Graduate Student Instructors join C-Fac to bargain for better working conditions

By Tessa Brubaker, News Editor

Patrick Casey
Graduate Student Instructors join C-Fac to bargain for better working conditions

Graduate Student Instructors joined the Columbia Faculty Union by signing union recognition cards over the summer and are planning to bargain for better working conditions, including wage increases and health care benefits.

Steven Lazaroff, a second-year graduate student in the MFA poetry program and instructor in the English and Creative Writing Department, said the idea to unionize became concrete during the summer when students began meeting with members of  C-Fac. From there, they worked on getting union cards signed and submitted for recognition, he said.

Peter Ricci, a second-year graduate student in the MFA fiction program and instructor in the English and Creative Writing Department, said having GSIs unionize with C-Fac will help them fight for better working conditions.

“There’s the material benefits of it, of being able to bargain with C-Fac for better pay and access to health care, which we don’t have as GSIs because we’re not technically faculty,” Ricci said. “We’re teaching classes and have all the responsibilities of faculty in putting together agendas every class, doing grades, meeting with students, maintaining office hours, all of those same core responsibilities, but we’re not considered faculty by the college.”

Ricci said being a graduate student requires a larger workload in addition to teaching. He said because GSIs are not getting paid enough to support their livelihood, they  often need to find additional work on top of their other responsibilites as students and instructors.

“Unionization and being able to bargain becomes  important so that we’re not completely maxing ourselves out and driving ourselves into a ditch every semester trying to keep everything afloat,” Ricci said. “That’s not what being a graduate student should be.”

Diana Vallera, adjunct professor in the Photography Department and C-Fac president, said the union wanted to bring together all  non-tenure faculty at the college, which was the reason for recently changing its name from Part-Time Faculty Union to Columbia Faculty Union.

“When our union first organized, there wasn’t an option of unionizing outside of part-time faculty, and with recent decisions in the [National Labor Relations Board] in the last few years, it allowed all non-tenure [faculty] to organize under one bargaining unit,” Vallera said. “Which of course allows a lot more strength and decisions and having a voice in the college.”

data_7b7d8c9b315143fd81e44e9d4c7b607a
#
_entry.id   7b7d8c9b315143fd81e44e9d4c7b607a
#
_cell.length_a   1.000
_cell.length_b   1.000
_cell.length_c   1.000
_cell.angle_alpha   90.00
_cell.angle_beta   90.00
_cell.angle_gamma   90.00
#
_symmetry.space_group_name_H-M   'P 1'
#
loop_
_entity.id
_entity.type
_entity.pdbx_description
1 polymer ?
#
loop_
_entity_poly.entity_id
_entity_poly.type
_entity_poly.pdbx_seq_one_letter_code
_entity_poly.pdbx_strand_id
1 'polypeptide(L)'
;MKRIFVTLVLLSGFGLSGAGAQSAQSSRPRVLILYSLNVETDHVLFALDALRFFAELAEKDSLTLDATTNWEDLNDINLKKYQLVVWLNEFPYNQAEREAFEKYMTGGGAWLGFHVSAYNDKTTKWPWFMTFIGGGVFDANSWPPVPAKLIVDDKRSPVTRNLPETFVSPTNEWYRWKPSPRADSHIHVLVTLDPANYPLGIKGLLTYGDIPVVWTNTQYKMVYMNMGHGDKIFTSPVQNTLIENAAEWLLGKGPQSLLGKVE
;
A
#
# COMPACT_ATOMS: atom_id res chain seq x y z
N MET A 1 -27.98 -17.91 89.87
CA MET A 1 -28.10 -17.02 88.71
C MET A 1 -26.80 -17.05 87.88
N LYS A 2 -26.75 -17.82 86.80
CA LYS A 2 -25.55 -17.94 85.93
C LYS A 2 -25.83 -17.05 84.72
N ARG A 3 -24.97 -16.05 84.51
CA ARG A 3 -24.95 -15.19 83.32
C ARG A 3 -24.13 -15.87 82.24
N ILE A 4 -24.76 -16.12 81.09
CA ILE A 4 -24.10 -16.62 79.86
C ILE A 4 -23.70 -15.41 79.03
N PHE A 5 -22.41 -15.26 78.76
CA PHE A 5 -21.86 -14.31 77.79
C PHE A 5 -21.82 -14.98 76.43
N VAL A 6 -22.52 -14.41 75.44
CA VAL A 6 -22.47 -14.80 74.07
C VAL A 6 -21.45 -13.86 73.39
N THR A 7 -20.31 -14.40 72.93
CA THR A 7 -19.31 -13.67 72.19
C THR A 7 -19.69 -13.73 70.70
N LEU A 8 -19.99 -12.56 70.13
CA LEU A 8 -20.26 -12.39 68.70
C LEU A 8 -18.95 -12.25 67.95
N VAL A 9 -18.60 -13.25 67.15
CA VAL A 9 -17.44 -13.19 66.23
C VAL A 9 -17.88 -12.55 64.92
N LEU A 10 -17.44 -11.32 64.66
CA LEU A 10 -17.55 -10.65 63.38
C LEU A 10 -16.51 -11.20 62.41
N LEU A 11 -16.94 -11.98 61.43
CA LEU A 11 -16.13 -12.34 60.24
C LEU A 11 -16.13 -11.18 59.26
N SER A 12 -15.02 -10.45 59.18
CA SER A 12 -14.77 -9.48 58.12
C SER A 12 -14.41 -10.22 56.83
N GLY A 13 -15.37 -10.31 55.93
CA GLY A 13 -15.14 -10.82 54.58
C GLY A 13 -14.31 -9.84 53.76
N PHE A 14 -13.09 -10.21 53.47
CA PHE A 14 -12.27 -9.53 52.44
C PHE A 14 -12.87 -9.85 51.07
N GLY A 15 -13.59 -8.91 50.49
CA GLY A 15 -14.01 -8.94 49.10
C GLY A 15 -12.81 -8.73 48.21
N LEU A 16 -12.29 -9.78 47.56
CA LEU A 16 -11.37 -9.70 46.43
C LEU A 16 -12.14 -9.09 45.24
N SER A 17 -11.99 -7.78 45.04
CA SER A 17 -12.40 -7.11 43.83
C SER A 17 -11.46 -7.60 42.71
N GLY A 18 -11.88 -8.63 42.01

Vallera said the union is waiting for a response from the college to see if it will voluntarily recognize GSIs as part of the union.

“We absolutely have to work together and not allow them to try and pit us against each other,” Vallera said. “Certainly as a union, we’ve taken a big initiative. We’ve seen this school aggressively trying to prevent unionization.”

Senior Director of the News Office Lambrini Lukidis said in an Oct. 25 email statement sent to The Chronicle that the college has not received notification of a successful formal vote by a majority of GSIs and Teaching Assistants to join the union.

“However, the college would not recognize any organization as an exclusive bargaining representative without ensuring those individuals have been afforded their rights to proceed under the National Labor Relations Act,” Lukidis said in the statement. “Those rights could include requesting a secret ballot election, one that is overseen by the neutral Labor Board here in Chicago.”

Ricci said unionizing is also a direct response to the changes happening to higher education nationwide, with colleges focusing less on education and more toward a corporate model.

“That’s why we’re all here, and we saw joining the union as a great way to fight that trend and maintain the things that we’ve loved about Columbia for future cohorts because we’re all going to be gone either this year or next year,” Ricci said.

About 25 GSIs have joined C-Fac and are currently working on deciding leadership positions, he said. Ricci added that the effort to unionize with C-Fac has been entirely student-led.

Jeffrey Barbieri, second-year graduate student in the MFA nonfiction program and graduate student instructor in the English and Creative Writing Department, said the college exploits GSIs because they want to have classes taught as cheaply as possible.

“What they’re trying to do is get a lot of these classes taught for as little as possible since they don’t have to treat us the same way as part-time faculty,” Barbieri said. “That’s not good for part-time faculty, that’s not good for us, that’s not good for students.”

The GSIs have submitted signatures and hope to be recognized by the college moving forward, Ricci said.

“The next process is working with the union on what our demands are going to be at the bargaining table,” Ricci said. “That means talking with union representation and saying, ‘Okay, these are the things that the GSIs want,’ and then they bring that to the [bargaining] table with the college.”